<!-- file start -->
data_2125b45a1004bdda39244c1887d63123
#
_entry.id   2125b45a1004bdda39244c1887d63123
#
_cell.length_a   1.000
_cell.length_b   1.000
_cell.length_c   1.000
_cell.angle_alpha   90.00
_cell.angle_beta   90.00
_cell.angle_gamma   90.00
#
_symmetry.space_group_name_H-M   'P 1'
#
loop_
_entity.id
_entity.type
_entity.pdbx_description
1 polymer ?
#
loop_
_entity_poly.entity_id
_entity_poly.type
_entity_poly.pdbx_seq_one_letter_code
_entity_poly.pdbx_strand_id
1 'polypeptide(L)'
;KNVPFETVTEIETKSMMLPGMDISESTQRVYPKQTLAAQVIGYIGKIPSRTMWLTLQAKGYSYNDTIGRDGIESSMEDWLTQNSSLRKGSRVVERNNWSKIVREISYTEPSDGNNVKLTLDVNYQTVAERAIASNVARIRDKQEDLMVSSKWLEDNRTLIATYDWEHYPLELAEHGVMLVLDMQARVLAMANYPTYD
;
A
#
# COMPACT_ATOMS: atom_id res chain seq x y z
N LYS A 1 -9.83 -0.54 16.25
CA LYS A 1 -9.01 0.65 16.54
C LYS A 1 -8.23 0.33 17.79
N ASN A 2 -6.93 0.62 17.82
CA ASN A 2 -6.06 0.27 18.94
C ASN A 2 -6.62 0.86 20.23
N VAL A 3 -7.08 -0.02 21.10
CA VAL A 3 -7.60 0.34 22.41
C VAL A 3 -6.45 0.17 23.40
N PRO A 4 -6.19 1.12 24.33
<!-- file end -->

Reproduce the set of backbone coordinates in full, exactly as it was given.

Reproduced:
data_2125b45a1004bdda39244c1887d63123
#
_entry.id   2125b45a1004bdda39244c1887d63123
#
_cell.length_a   1.000
_cell.length_b   1.000
_cell.length_c   1.000
_cell.angle_alpha   90.00
_cell.angle_beta   90.00
_cell.angle_gamma   90.00
#
_symmetry.space_group_name_H-M   'P 1'
#
loop_
_entity.id
_entity.type
_entity.pdbx_description
1 polymer ?
#
loop_
_entity_poly.entity_id
_entity_poly.type
_entity_poly.pdbx_seq_one_letter_code
_entity_poly.pdbx_strand_id
1 'polypeptide(L)'
;KNVPFETVTEIETKSMMLPGMDISESTQRVYPKQTLAAQVIGYIGKIPSRTMWLTLQAKGYSYNDTIGRDGIESSMEDWLTQNSSLRKGSRVVERNNWSKIVREISYTEPSDGNNVKLTLDVNYQTVAERAIASNVARIRDKQEDLMVSSKWLEDNRTLIATYDWEHYPLELAEHGVMLVLDMQARVLAMANYPTYD
;
A
#
# COMPACT_ATOMS: atom_id res chain seq x y z
N LYS A 1 -9.83 -0.54 16.25
CA LYS A 1 -9.01 0.65 16.54
C LYS A 1 -8.23 0.33 17.79
N ASN A 2 -6.93 0.62 17.82
CA ASN A 2 -6.06 0.27 18.94
C ASN A 2 -6.62 0.86 20.23
N VAL A 3 -7.08 -0.02 21.10
CA VAL A 3 -7.60 0.34 22.41
C VAL A 3 -6.45 0.17 23.40
N PRO A 4 -6.19 1.12 24.33